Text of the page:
When Susan created Beanie’s special cave-like living room bed – known in these parts as “The Abode” – it made Beanie very happy, and it made me happy too; it dramatically reduced the number of “cover me with a blankie!” demands I had to handle when I was concentrating on work. I still had to deal with lots of seemingly urgent outside loo requests that were really about getting access to the kitchen, and sometimes the blankie requests kept coming because Biggles had parked his big white bottom on The Abode, but still, most days that bed made my life a bit easier and made Beanie a bit snugglier. Unfortunately this last week The Abode was rendered temporarily unavailable due to a messy barfing incident, and we were thrown right back into blankiesville.
Honestly this couldn’t have come at a worst time. I was snowed under with work, and it was extra cold and windy outside; absolutely the conditions in which a small Beagle girl (and boy, for that matter) wants to be covered by a blankie. It wouldn’t have been so bad if the blankie requests had come at say, hourly intervals, but they were much, much more frequent than that. If I didn’t place the blankie just right, there would be a loss of containment during the “let’s go round and round” dance that precedes settling down, and another intervention would be required almost immediately. If the postman or a delivery guy went anywhere close to the house, a long orange blankie slug trail would be left on the way to the window or door, and I’d be up and out of my chair to fix things again. If either me or Susan got up to make a coffee, the possibility of kitchen access would lead to another shedding and subsequent re-application of the blankie, as would trips to the water bowl, trips to the loo, mention of a food trigger word (trust me there are a lot of them!), and of course visits to the toy box because someone decided that a mid-afternoon squeak would be a good idea.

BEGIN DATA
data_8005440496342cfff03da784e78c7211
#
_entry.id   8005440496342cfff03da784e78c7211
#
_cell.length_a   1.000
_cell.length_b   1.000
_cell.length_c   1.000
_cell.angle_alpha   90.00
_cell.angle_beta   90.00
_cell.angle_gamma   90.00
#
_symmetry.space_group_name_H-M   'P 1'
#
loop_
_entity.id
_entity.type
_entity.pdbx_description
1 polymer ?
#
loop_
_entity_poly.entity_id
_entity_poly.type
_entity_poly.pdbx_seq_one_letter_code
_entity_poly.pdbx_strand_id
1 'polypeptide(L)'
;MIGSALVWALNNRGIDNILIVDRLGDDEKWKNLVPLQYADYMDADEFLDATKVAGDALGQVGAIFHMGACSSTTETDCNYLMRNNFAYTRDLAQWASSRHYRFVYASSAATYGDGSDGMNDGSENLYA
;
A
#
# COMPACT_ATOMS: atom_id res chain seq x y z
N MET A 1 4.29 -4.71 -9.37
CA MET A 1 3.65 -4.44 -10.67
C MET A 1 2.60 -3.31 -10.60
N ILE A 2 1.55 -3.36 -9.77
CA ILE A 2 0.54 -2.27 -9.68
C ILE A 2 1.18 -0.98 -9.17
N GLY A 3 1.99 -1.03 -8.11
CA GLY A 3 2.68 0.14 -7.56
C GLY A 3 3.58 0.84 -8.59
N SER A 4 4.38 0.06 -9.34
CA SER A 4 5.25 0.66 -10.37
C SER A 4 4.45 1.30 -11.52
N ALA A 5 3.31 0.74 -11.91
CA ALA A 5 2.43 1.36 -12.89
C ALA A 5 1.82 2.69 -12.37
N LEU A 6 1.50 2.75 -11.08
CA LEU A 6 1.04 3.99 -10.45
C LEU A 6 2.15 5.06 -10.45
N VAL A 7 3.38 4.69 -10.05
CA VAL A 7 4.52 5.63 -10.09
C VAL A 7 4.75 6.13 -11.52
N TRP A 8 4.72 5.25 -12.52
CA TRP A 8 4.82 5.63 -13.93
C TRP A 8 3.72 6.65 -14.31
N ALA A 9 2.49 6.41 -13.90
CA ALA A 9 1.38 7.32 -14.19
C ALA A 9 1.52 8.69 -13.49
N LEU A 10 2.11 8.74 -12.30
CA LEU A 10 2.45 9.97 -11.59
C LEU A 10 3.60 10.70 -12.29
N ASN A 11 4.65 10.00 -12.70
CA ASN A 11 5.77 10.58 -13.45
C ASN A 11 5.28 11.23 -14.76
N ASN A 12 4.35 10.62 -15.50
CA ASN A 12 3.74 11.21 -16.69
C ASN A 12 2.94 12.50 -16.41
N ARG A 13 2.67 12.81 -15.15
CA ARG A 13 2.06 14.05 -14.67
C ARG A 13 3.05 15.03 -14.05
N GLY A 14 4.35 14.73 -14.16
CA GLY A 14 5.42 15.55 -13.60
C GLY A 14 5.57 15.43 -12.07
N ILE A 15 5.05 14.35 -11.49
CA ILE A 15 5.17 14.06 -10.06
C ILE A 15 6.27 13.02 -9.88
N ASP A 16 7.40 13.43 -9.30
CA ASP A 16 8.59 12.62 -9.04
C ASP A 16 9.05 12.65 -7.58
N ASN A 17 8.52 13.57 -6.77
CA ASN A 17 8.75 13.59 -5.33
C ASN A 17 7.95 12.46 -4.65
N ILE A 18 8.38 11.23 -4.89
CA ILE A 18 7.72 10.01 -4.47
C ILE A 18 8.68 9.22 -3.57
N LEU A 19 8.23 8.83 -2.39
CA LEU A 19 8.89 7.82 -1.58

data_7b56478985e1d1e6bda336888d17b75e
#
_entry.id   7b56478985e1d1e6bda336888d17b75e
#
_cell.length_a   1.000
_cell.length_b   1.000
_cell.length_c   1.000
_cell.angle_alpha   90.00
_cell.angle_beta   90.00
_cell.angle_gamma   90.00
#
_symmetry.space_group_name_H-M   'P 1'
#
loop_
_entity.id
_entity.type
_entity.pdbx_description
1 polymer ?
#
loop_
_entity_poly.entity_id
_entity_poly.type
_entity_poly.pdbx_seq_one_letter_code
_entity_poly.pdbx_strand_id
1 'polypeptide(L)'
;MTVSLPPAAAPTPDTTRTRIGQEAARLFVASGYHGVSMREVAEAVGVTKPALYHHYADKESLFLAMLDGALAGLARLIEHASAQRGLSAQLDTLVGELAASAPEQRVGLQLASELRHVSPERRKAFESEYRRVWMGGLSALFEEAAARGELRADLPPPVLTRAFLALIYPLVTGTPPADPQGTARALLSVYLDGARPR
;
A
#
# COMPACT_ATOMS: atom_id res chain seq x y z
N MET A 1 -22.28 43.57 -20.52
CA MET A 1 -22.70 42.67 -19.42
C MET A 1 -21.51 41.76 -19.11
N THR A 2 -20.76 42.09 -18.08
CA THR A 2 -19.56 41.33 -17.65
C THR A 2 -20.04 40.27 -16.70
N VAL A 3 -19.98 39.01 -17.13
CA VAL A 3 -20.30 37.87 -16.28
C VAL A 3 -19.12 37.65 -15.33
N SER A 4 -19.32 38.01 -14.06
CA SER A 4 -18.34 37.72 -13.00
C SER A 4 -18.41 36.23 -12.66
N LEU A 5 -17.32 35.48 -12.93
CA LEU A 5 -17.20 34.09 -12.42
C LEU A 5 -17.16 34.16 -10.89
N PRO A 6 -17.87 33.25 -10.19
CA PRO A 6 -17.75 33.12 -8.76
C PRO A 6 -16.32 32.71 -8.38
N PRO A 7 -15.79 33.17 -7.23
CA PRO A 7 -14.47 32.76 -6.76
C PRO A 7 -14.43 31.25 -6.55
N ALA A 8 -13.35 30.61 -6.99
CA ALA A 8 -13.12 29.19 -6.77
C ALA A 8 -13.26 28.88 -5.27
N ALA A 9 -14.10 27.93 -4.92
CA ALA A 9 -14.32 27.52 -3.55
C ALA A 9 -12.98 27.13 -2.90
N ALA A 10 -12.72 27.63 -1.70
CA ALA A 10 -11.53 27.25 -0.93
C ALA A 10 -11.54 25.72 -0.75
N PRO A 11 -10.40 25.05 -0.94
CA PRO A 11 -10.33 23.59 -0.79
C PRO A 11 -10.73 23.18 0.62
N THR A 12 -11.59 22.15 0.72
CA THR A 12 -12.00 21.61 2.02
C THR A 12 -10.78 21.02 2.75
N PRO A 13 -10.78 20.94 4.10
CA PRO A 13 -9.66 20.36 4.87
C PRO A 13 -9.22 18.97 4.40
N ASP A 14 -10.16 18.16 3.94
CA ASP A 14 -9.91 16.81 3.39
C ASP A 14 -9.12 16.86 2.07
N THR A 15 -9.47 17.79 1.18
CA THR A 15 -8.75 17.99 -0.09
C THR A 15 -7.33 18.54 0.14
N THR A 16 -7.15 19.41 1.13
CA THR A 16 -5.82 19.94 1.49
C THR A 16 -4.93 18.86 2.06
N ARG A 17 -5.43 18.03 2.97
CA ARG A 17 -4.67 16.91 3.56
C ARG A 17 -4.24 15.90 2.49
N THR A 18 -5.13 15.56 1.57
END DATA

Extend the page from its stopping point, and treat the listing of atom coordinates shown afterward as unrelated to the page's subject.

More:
Look Dad, it’s not our fault that you said something that sounded like “chew”
Biggles’ blankie requests involved raising a front paw and looking pathetic, but if I was late in responding he’d just curl up and snuggle down anyway. Beanie however was relentless and impossible to ignore. She signaled her needs with a noise like slightly muffled fart, repeated at random intervals between five and twenty seconds; it was the Beagle re-imagining of Chinese water torture. Pretty soon my exasperation at the frequency of the requests became apparent even to Beanie, and being such a smart and empathetic little girl, she realized that she had to give me a break from the “fart-gone-wrong” signal. So instead, I got this:
and in particularly desperate cases, this:
No noise, no raised paw, just a silent unbroken stare. Even from across the room, this was way more distracting than any vocal request. I tried to fight it, looking her right in the eyes and saying “No Beanie, you don’t need a blankie!” but she just stared right back at me. “Seriously, I need to concentrate. Go see your Mum and get her to do it.” Still there was that unbroken stare in the corner of my vision, commanding my attention. When I finally challenged her with “No Beanie, I AM going to win this one!” she knew I was close to caving in, and held on that bit longer.
Days later, I’m now happy to report that The Abode is back in action (even though it took a double scoop of Napisan to get it properly clean), so I’m no longer getting the stare treatment from Beanie. As for Biggles, well it seems he’s now having to deal with his own blankie requests from his best pal, Monkey.